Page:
Wednesday, August 8, 2007

Beta Blockers in Uncomplicated Hypertension

New review "beats the drum" for not using beta blockers in uncomplicated

August 8, 2007

New York, NY - A new review published in the August 14, 2007 issue of the Journal of the American College of Cardiology further explores the use of beta blockers in uncomplicated hypertension, with experts arguing that doctors should stop prescribing the drugs as monotherapy or first-line agents in uncomplicated hypertension, as there is a lack of evidence to support their use

"Year after year, the use of beta blockers has been increasing in the United States," Dr Franz Messerli (St Luke's-Roosevelt Hospital, New York), one of the authors, told heartwire. "This is despite the fact that we showed many, many years ago, for hypertension, that there is basically no evidence for their use."

Messerli said that despite a number of meta-analyses showing no benefit of beta-blocker use in patients with hypertension the agents appear to have the "myth of cardioprotection attached to them." This myth, explained Messerli, originates from studies showing benefit in the post-MI patient. While beta blockers reduce reinfarction rates and even morbidity and mortality in these patients, the cardioprotection myth is erroneously extended to a number of different indications, most notably hypertension, all under the assumption that "what is good for the goose must be good for the gander," he said.

Beta blockers in hypertension

Speaking with heartwire, Messerli said that beta blockers, specifically atenolol, were the fourth-most-prescribed drug in the US and that, based on a report in the New York Times, there are more than 44 million prescriptions for the popular beta blocker yearly. Most of these prescriptions, said Messerli, are for hypertension, and many guidelines, including the US and European guidelines, still recommend the use of beta blockers as first-line therapy or as on an "equal footing" with thiazide diuretics, calcium antagonists, or renin angiotensin aldosterone system (RAAS) blockers. The most recent UK hypertension guidelines, however, have omitted beta blockers for routine use.

The purpose of the new review, explained Messerli, was to highlight the paucity of data supporting the use of beta blockers in uncomplicated hypertension and to "beat the drum among cardiologists to make them realize that what they are doing is no longer appropriate."

Since the Veterans Administration (VA) study in the 1970s, numerous studies have documented reductions in stroke, and to a lesser extent, MI and cardiovascular morbidity and mortality, in hypertensive patients treated with a diuretic-based antihypertensive therapy. However, after more than 30 years, no study of beta blockers has shown that their use as monotherapy reduces morbidity and mortality in hypertensive patients, said Messerli.

"What is the evidence for atenolol in hypertension?" asked Messerli. "Zero. Zilch. There has never been a study in hypertension with atenolol that has shown a reduction in heart attacks or strokes."

The most recent evidence, a meta-analysis previously reported by heartwire and cited by Messerli and lead author Dr Spiral Banagalore (St Luke's-Roosevelt Hospital, New York) in their review, recently showed beta blockers to be ineffective as first-line drugs in the treatment of hypertension.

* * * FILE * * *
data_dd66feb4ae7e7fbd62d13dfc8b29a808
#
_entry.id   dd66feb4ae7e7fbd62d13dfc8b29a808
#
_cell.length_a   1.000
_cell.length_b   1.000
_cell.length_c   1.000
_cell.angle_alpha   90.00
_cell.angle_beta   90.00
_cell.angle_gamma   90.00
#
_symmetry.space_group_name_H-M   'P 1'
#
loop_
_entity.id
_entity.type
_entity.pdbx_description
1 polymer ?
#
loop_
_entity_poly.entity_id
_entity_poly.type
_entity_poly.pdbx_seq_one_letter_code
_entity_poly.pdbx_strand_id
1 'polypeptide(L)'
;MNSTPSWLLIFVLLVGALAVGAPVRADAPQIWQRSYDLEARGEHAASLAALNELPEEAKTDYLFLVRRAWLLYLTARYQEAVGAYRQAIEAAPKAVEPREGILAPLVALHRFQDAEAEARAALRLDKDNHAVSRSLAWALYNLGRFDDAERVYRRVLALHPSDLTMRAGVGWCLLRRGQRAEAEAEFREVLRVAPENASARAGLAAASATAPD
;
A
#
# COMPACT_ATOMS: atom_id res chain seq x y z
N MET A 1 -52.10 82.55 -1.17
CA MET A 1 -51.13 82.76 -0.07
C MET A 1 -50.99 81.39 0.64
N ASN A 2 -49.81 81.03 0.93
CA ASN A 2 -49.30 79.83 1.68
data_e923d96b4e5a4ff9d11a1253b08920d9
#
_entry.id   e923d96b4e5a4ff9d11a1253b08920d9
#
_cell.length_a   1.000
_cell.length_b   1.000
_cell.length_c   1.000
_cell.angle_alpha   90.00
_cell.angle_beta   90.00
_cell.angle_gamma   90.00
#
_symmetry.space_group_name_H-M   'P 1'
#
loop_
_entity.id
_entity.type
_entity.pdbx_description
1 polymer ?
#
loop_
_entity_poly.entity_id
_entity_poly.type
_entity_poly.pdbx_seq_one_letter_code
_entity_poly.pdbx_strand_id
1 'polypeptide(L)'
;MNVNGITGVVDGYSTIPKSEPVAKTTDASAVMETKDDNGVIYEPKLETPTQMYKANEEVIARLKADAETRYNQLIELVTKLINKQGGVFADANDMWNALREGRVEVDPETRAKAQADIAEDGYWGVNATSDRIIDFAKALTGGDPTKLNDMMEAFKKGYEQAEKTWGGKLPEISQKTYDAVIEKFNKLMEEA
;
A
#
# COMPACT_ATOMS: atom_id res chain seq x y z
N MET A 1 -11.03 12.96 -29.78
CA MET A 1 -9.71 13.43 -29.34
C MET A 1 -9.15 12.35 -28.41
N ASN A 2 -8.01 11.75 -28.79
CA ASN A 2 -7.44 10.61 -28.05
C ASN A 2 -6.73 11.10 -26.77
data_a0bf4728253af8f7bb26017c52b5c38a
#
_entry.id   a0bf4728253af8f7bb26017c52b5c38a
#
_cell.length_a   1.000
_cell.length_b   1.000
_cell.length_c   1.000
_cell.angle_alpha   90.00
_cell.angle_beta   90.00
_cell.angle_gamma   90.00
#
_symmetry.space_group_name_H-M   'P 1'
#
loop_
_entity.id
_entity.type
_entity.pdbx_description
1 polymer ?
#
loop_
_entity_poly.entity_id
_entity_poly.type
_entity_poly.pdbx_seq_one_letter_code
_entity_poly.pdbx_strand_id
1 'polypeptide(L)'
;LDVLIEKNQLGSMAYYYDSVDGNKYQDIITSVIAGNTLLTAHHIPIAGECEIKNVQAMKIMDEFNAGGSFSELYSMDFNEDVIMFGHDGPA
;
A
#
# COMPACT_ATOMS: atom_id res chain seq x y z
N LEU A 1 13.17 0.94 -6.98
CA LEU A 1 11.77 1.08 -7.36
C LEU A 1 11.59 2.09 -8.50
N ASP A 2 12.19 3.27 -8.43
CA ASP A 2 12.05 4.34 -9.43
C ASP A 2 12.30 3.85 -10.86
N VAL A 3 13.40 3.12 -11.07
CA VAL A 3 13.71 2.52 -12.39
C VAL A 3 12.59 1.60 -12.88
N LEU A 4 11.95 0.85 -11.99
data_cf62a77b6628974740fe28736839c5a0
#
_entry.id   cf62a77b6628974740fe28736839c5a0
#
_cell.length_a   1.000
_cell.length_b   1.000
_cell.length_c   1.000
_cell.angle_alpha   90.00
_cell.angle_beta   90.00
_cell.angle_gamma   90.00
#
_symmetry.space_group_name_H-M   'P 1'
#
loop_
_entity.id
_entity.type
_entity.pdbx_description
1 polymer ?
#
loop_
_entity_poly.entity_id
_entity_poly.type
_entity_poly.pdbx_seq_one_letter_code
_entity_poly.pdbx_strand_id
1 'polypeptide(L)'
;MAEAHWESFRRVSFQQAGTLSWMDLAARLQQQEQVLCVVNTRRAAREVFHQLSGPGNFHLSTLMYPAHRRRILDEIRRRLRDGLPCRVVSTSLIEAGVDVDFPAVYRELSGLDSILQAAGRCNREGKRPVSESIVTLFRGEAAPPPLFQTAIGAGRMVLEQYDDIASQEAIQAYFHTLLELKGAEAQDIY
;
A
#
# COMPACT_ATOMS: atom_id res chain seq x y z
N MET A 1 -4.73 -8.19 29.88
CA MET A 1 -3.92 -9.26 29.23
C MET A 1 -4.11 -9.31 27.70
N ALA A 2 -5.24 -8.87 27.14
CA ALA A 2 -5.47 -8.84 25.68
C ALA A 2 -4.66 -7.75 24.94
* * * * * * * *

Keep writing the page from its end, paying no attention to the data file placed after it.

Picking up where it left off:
The review, published in January, bases this conclusion on "the relatively weak effect of beta blockers to reduce stroke and the absence of an effect on coronary heart disease when compared with placebo or no treatment" and "the trend toward worse outcomes in comparison with calcium-channel blockers, renin-angiotensin-system inhibitors, and thiazide diuretics."

Different types of patients

Post-MI patients, in whom beta blockers are appropriately prescribed, differ from hypertensive patients in that they have severe manifest coronary artery disease, Messerli explained. In post-MI and congestive heart failure patients, beta blockers slow the heart rate and shield the heart from surges in catecholamines, physiological effects beneficial to patients with coronary disease.

Uncomplicated hypertensive patients, on the other hand, particularly the elderly, are characterized by low cardiac output, low heart rate, and very high peripheral resistance, and prescribing beta blockers in this setting "accelerates the biological clock, said Messerli. Heart rate slows further, cardiac output decreases, and peripheral resistance increases, and for this reason, beta blockers should not be prescribed in uncomplicated hypertension.

Messerli concludes that the risk/benefit ratio of beta blockers does not make them an option for the treatment of uncomplicated hypertension. "Hypertension," he said, "is an asymptomatic disease, and our treatment for it should also remain asymptomatic." Given the increased risk of stroke, the failure to lower central aortic pressure, and numerous adverse effects, including predisposing patients to diabetes mellitus, drowsiness, and lethargy, as well as peripheral vascular and pulmonary side effects, the risk/benefit ratio for beta blockers is "not acceptable for this indication.

Bangalore S, Messerli FH, Kostis JB, Pepine CJ. Cardiovascular protection using beta blockers. J Am Coll Cardiol 2007; 50:563-72.

Wiysonge CS, Bradley H, Mayosi BM, et al. Beta blockers for hypertension. Cochrane Database Review 2007;1: CD002003

Related links:

Cochrane review: Beta blockers should not be first line for hypertension
HeartWire News; Feb 02, 2007

New UK hypertension guidelines omit beta blockers for routine use HeartWire News; Jul 06, 2006

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